(Mahendra, as you can see, I have demonstrated with one small example how to make that khichdi but I can only dream of the proficiency that the TV news readers have accomplished.)

    2. If it is a female autocutie, especially reading business news, do make sure she is wearing an ill-fitting, _male_ jacket. Sarees and Indian clothing that fit are to be avoided at all costs. This is because business news is a western concept whose significance is diluted if delivered wearing pesky Indian clothes, never mind how bizarre like the woman looks in her ill-fitting ‘western’ outfit.

    3. Interrupt the ‘news’ every minute to show loud (louder than the news) advertisements usually of talent contests with rude judges and incompetent competitors, whose formats have all been imported from abroad. It shows the network in a ‘global’ light and should scare the n00bs easy-peasy. These ads may sometimes be varied to show Bollywood or cricket stars endorsing products in highly suggestive ways that bear no relationship with the product being sold.

    4. When interviewing a business person, speak haltingly – in khichdi Hindi/ English – to give an impression that you are so smart you are making the interview questions on the fly. Repeat inane questions till the respondent is driven to distraction or gives you the answer you want so you can use it as headlines for the next, we, 6 hours.

    I have more but this abstraction has exhausted me. Waapis aate hain, break ke baad.

  6. Priyank

    You will find they use Hindustani which has more than a liberal dose of Urdu thrown in. People in the Hindi belt commonly speak like that but people from deep Bihar and UP use tatsam-isms that will fly over your head with equal speed 🙂 So trust me this is a much preferred version of Hindi to use on TV.

  7. ‘Whose formats…’, of course, refers to contests and not competitors as my poor placement of the adjectival clause may suggest. Apologies.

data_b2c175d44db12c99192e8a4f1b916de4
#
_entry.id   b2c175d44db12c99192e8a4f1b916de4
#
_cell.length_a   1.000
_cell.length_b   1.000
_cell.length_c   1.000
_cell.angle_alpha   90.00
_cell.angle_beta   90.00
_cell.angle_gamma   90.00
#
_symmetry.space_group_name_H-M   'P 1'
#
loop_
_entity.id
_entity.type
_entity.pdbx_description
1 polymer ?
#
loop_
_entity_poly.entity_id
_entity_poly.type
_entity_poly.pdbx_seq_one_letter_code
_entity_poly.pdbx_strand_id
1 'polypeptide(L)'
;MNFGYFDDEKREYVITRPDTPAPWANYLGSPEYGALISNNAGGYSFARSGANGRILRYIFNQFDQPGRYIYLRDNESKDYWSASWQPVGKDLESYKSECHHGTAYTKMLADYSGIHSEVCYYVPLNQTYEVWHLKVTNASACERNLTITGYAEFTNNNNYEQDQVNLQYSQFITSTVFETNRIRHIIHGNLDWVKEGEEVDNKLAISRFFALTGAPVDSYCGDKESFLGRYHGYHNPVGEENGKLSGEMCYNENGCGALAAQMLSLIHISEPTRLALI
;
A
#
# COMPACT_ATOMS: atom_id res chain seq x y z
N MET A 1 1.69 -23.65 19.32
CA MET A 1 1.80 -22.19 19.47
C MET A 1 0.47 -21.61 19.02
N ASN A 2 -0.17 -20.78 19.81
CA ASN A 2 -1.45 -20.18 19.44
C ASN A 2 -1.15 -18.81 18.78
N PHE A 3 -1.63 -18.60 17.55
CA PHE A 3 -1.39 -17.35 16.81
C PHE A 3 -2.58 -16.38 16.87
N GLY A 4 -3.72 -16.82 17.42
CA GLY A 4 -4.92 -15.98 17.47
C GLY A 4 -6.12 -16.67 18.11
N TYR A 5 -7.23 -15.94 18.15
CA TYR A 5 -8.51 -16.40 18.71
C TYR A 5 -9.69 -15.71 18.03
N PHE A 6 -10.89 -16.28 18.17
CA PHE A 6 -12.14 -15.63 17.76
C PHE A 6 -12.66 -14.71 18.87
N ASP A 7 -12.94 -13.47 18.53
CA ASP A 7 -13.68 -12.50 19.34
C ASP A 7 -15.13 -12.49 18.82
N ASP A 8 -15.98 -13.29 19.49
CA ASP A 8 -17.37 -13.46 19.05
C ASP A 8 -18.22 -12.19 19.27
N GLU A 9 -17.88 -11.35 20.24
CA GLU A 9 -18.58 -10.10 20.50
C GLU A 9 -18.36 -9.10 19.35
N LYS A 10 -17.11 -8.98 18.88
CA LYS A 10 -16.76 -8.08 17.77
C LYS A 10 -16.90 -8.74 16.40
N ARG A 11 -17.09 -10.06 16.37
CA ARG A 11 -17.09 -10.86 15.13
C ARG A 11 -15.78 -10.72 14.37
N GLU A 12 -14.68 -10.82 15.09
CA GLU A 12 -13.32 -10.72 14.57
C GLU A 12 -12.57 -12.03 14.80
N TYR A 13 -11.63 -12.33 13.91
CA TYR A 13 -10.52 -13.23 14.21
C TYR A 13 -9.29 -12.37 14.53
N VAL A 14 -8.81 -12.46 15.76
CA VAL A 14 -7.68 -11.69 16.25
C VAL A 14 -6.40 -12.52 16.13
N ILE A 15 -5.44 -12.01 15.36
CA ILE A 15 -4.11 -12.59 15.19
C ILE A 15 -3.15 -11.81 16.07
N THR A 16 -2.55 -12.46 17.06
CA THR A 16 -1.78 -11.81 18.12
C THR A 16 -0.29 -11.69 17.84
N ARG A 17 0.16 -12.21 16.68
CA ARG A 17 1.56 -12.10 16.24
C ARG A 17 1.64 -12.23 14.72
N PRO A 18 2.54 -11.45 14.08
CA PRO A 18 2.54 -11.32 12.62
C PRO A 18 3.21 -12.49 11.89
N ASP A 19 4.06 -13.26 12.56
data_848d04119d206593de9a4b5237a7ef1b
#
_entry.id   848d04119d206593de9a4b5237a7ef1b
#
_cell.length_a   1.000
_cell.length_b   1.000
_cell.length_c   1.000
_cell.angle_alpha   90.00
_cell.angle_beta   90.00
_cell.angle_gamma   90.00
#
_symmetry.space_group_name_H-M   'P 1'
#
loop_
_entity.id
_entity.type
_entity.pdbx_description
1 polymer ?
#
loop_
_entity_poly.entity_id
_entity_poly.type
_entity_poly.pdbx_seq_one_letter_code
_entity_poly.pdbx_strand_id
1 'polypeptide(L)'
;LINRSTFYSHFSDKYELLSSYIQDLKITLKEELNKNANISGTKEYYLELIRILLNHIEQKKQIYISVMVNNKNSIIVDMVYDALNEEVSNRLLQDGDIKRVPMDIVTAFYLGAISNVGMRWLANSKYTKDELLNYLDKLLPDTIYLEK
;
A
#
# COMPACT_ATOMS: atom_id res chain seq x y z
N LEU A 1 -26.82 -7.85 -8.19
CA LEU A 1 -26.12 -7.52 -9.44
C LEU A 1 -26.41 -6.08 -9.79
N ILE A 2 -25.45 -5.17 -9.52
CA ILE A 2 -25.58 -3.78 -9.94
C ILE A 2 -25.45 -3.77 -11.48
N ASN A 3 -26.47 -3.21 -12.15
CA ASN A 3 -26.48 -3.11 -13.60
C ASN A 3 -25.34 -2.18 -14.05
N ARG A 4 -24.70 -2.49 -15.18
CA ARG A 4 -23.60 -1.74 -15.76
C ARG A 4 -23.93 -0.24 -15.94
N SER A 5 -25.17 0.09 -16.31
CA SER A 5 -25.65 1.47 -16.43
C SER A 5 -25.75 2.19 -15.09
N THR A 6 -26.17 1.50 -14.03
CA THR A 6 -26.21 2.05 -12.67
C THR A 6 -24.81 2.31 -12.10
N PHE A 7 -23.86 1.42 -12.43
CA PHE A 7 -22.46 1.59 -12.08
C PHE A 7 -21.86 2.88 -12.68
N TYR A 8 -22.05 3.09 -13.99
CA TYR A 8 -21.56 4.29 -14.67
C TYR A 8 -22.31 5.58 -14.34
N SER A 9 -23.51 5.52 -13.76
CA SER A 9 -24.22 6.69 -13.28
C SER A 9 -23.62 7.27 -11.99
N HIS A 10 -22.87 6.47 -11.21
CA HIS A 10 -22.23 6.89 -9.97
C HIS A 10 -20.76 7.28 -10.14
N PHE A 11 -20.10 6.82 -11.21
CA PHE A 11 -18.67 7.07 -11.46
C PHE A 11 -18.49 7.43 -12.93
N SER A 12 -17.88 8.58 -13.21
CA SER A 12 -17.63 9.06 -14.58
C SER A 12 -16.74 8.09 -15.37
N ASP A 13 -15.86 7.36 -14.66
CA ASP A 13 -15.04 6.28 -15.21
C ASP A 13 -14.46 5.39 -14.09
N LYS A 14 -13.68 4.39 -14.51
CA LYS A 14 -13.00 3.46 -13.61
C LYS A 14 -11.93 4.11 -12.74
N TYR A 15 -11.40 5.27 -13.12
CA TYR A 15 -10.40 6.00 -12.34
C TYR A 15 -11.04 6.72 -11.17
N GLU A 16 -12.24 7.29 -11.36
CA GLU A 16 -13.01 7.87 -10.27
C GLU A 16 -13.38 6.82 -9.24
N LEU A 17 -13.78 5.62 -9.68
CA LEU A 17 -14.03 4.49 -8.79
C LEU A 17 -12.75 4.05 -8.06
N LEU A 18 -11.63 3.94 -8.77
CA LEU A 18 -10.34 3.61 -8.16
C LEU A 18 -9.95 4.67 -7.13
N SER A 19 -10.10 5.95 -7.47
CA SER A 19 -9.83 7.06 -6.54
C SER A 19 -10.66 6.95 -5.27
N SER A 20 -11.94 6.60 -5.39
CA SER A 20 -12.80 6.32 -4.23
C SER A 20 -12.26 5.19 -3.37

8. In the US, Fox News comes pretty close I think. Interesting angle regarding switching off the idiot box and read instead – hadn’t looked at it that way. Thanks!

  9. I do not have the courage to watch Hindi news channels! 🙂 The idea that India is a melting-pot seems to have become a perfect excuse for the khichadi of every language…

    BTW, how do you rate the graphic, Prof Artist? How many marks do I get out of 10? 🙂

  10. ROTFL! 😀

    #4 is a subtle, advanced technique that wouldn’t be easily grasped by newbies. That will be reserved for the ‘Advanced Rulebook’. 🙂

  11. Oh! :-:

    They’ve been splashing Obama’s topless vacation photographs and magazine covers based on those photographs lately, hence I was…distracted…:-)

  12. That post is Hilarious Mahandra,
    Some of these blunders apply to US news stations as well. The value of journalism suffers from the continuous money crunch. I now see mostly regurgitated crap from AP and Reuters syndicated across all networks with said outdated video loops and all sorts of non-information.

  13. You summed it up nicely. I have a couple more.

    1. Brush up on your adjectives. Any noun must be accompanies by a few of the adjectives that make it seem like the worst/best/craziest/secularist/shamefulest action that man could ever contemplate.

    2. The times of impassioned news readers is gone. News readers must be seasoned actors able to accompany the news items with adequately exaggerated expressions so that the dumb (eveyone in India to be assumed having IQ less than 25) viewers can better comprehend what you are saying, just in case they missed the adjectives we talked about in (1).

  14. Yeah, I observed a noticeable decline in the quality of news on US networks during my two long stints – first during ’01-’02 and next in ’04-’06. Still compared with what is dished out on Indian channels, it is still, alas, better.

  15. He he he! Yes, an anchor must be a ‘Master of Adjectives’ (no qualification in journalism required), and a Diploma in Fine Arts/Acting will be an added plus! 🙂

  16. Nice nice! With this rulebook those tv people don’t need much IQ to continue their business. Of late watching the news has become a terrible bore. What I find most irritating is the repetition of news, I mean the same thing said in a different way at least five times in two minutes! And ofcourse stale visuals repeated again and again and again! Unbearable.

  17. I used to watch these Tv channels in India and I agree with you on all points. I dont think most of these channels are worth of being taken seriously anymore.
    Thanks for your comment on my blog. Will check your blog more soon.

  18. I absolutely love your observations.. This shows a good deal of observation. The post couldn’t have come out better. abt point no 10, they just don’t work hard enough anytime and zoom in and out the same scenes with a special red circle to denote some XYZ person in a very hazy frame…